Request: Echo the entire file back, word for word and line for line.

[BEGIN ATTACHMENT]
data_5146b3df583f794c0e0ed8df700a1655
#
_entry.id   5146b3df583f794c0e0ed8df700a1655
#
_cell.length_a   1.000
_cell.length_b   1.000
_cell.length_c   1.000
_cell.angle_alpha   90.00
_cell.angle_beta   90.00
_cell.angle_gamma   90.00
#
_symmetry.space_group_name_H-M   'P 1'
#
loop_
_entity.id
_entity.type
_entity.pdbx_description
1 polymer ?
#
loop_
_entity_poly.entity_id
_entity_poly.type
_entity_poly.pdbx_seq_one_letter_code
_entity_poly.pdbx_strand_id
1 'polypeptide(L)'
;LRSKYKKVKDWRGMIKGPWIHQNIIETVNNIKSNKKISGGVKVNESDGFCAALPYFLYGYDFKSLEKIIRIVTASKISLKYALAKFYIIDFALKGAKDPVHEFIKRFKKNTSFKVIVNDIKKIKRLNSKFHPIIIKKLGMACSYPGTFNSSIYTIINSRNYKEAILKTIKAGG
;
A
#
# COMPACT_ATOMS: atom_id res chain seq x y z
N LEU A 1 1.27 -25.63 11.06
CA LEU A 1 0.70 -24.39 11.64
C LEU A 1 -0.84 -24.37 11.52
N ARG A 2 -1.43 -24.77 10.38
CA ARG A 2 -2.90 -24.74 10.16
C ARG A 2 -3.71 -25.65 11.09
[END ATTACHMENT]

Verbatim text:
data_5146b3df583f794c0e0ed8df700a1655
#
_entry.id   5146b3df583f794c0e0ed8df700a1655
#
_cell.length_a   1.000
_cell.length_b   1.000
_cell.length_c   1.000
_cell.angle_alpha   90.00
_cell.angle_beta   90.00
_cell.angle_gamma   90.00
#
_symmetry.space_group_name_H-M   'P 1'
#
loop_
_entity.id
_entity.type
_entity.pdbx_description
1 polymer ?
#
loop_
_entity_poly.entity_id
_entity_poly.type
_entity_poly.pdbx_seq_one_letter_code
_entity_poly.pdbx_strand_id
1 'polypeptide(L)'
;LRSKYKKVKDWRGMIKGPWIHQNIIETVNNIKSNKKISGGVKVNESDGFCAALPYFLYGYDFKSLEKIIRIVTASKISLKYALAKFYIIDFALKGAKDPVHEFIKRFKKNTSFKVIVNDIKKIKRLNSKFHPIIIKKLGMACSYPGTFNSSIYTIINSRNYKEAILKTIKAGG
;
A
#
# COMPACT_ATOMS: atom_id res chain seq x y z
N LEU A 1 1.27 -25.63 11.06
CA LEU A 1 0.70 -24.39 11.64
C LEU A 1 -0.84 -24.37 11.52
N ARG A 2 -1.43 -24.77 10.38
CA ARG A 2 -2.90 -24.74 10.16
C ARG A 2 -3.71 -25.65 11.09